can’t wait.

  4. It shouldn’t add radically to the cost. After all, as long as teams know the basic dimensions of their KERS system they should be able to work out how they’ll need to package the chassis well in advance of the system being race ready. It’s not as if teams will need to design and build two completely separate chassis.

    Some teams are likely to do this and do it well. Others may go down the route of building two separate cars.

    As ever, a major rule change benefits the teams with more resources as they’ll be able to adapt more quickly. McLaren and Ferrari should stay more or less on top. BMW’s may be able to get its fully KERS-enabled car out for the start of the season.

  5. HounslowBusGarage
    18th December 2008, 15:30

    “For example, Grands Prix with low numbers of laps (such as Spa with 44) or circuits with . . .”

    Why will KERS be of less use at circuits with fewer laps? I would have thought Spa, with its long straights would be perfect for KERS.

  6. Once again the S&Max’s FIA have ballsed up. If they had just increased the weight limit for this years cars by 20-30kgs or even 45 kgs (all cars run under weight anyway before ballast) they could have prevented this entirely foreseeable situation. Bigger drivers wouldnt be penalised, cost would be as massive (no need to save every last gram) and no weight/performance advantage of not running the KERS! Too late now. I expect 09 to be rubbish in terms of racing as all the teams will be spread out, the minnows will be miles behind and no one will be able to make up lost ground as testing is now banned. Brilliant!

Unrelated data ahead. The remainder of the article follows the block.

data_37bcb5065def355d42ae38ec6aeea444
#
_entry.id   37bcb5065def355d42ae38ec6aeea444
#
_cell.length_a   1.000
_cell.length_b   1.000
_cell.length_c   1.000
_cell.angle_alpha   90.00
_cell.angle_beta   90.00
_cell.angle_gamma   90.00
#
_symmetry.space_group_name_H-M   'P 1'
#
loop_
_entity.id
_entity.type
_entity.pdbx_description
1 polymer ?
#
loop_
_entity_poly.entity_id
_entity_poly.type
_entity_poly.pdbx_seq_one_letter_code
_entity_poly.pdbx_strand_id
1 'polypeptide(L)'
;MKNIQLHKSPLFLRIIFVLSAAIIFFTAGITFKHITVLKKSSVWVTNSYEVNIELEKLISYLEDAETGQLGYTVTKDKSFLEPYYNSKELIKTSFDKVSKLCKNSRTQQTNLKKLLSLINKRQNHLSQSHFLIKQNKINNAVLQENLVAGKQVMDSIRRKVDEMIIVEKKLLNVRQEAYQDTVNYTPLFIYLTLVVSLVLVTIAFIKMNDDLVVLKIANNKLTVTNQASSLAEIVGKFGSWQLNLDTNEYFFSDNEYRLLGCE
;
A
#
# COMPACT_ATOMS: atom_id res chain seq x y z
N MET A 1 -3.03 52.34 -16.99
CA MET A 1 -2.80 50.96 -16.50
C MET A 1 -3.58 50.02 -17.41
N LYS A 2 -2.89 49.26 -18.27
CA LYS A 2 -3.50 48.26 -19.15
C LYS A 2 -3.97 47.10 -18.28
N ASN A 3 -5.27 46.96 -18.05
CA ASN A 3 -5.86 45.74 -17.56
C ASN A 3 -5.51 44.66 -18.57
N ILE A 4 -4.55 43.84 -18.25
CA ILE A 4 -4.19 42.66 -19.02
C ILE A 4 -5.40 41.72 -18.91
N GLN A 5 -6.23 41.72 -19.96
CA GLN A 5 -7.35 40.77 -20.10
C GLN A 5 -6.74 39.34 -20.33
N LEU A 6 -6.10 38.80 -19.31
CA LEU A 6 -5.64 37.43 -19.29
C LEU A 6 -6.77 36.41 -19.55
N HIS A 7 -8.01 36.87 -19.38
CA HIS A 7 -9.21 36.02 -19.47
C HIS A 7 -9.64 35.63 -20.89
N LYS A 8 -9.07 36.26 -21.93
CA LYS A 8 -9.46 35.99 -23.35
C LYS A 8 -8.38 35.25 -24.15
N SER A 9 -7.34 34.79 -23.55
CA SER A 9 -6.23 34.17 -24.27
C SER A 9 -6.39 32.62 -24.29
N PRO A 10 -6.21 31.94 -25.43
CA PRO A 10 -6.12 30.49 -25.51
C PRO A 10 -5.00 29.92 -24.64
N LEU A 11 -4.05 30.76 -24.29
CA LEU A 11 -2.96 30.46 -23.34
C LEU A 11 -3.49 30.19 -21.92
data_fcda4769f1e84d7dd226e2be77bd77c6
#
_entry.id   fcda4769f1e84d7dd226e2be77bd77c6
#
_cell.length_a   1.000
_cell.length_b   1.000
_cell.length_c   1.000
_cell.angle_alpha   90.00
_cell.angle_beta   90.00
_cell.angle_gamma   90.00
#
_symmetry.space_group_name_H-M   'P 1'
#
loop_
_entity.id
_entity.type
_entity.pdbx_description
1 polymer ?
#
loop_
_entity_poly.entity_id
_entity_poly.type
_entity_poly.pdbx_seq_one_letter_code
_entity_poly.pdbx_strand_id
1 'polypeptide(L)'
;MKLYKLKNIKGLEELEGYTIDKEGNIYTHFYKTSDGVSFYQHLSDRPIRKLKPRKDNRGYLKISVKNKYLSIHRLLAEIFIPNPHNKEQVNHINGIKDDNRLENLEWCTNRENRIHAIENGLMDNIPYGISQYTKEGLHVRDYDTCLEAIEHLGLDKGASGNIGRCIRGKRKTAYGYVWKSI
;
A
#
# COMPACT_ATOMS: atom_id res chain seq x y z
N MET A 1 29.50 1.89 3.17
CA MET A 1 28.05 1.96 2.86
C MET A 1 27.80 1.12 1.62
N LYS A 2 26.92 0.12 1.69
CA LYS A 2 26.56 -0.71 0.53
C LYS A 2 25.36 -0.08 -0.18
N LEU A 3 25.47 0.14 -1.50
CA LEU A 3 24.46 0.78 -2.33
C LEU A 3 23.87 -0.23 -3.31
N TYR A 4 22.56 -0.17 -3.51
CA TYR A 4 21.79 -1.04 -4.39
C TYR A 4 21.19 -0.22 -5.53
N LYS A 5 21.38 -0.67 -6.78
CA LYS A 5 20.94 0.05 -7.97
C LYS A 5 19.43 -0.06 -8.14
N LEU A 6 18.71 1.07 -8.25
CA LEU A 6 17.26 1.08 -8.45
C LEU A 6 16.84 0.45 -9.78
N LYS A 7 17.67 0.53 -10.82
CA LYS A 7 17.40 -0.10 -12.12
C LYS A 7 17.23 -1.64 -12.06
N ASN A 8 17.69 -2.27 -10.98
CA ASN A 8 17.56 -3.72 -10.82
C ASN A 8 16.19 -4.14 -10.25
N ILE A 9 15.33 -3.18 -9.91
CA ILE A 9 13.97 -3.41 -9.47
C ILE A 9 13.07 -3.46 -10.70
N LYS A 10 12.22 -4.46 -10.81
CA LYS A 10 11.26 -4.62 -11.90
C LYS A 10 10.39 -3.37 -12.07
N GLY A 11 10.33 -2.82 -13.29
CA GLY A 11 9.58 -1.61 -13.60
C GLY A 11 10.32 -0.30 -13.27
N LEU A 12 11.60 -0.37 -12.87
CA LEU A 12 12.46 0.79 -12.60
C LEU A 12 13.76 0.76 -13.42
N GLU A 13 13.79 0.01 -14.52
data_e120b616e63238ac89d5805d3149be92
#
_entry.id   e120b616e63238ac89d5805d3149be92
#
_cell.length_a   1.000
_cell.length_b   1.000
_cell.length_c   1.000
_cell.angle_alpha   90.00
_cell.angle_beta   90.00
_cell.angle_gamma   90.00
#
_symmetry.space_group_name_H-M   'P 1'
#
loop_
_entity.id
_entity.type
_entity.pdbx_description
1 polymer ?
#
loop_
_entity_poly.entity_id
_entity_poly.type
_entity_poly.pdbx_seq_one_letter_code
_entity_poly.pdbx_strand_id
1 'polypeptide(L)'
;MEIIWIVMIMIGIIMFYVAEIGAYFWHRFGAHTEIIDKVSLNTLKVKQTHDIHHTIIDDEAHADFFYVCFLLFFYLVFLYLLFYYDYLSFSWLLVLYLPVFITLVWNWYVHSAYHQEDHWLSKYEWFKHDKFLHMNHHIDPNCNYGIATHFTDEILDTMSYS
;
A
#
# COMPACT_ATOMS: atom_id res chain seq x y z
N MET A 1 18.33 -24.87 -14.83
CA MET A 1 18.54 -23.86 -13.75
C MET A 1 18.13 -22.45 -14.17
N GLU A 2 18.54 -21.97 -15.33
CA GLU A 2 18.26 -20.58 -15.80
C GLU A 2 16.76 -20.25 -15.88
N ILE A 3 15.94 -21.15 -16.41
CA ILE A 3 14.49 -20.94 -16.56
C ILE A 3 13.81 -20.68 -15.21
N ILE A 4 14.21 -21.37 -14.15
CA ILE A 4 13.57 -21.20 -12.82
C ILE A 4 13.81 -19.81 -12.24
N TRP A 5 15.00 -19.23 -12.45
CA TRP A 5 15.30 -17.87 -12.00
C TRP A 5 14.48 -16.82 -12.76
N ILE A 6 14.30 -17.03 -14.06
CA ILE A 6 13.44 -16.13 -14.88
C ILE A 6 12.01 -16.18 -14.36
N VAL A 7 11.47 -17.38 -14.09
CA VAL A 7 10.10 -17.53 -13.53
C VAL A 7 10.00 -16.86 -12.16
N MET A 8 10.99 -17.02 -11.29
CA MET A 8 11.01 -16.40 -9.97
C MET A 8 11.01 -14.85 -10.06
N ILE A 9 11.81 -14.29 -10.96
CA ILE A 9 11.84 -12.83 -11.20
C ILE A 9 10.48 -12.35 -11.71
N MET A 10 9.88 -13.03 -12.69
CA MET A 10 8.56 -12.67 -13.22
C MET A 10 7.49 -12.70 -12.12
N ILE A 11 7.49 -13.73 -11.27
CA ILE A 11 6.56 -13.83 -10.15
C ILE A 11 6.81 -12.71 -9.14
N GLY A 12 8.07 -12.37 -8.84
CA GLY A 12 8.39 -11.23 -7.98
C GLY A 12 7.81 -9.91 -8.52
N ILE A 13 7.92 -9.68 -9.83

Think i’ll go watch re runs of 86 to 1997!

  7. Sorry this is off topic, but I just had to post this to Keith: did you know that Lewis was voted the most popular F1 driver in the world in the ING/F1 Racing global poll in which 70,000 people voted? He got 27%, 10% ahead of his next rival Kimi. Alonso only polled 12% and Massa 9%. I am over the moon – this comes as such a fillip to me after Lewis losing the BBC SPOTY and so much negativity towards him on F1 internet sites. He is globally very popular (just not in this country because of the vile media campaign against him that has poisoned the minds of our gullible population). Whoop whoop! http://www.f1sa.com/index.php?option=com_content&task=view&id=9419&Itemid=219

    Apparently this was revealed earlier this month. I wonder why our wonderful media hasn’t picked up on it. Mmmmm. This is “the most exhaustive, accurate and authoritative survey of the year”!

    Does this prove that Hamilton haters are not in the majority, but just the most vocal and ready to use the internet?

  8. Why One KERS equipped and one Non-KERS car :-? That will be open invite for Teams to compromise Driver A over Driver B when it comes to race strategy. I wonder how the race driver wrongfully dumped by his previous team justify his performance to his new team.

    Will McLaren’s post race press release read “Heiki Drove Amazing race and was faster to Lewis KERS corrected” :-?

  9. Could a team swap car during a weekend? ie try the KERS car in one session, test the non KERS car and then pick whichever runs best/fastest?

    “If they had just increased the weight limit”
    They considered that but apparently this would work against the trackside safety features which are based on the current car weight. At least that’s what Mosley gave as the reason for not wantin to increase the minimum weight.

  10. Cause Spa would only give you 44 ‘shots’ of Kers, making it less relevant over the same ~300 km span

  11. If the idea behind KERS is to show F1 is making an effort toward developing technologies that are “road relevant”, why are there any restrictions on how the device is used during the race? Why not let it be “maximized”, thus rewarding systems that are able to extract, and reuse, energy with the highest efficiency?

    And, does anyone know what percentage of the used energy these systems are expected to capture?

  12. HounslowBusGarage
    18th December 2008, 18:45

    @ Alejandro.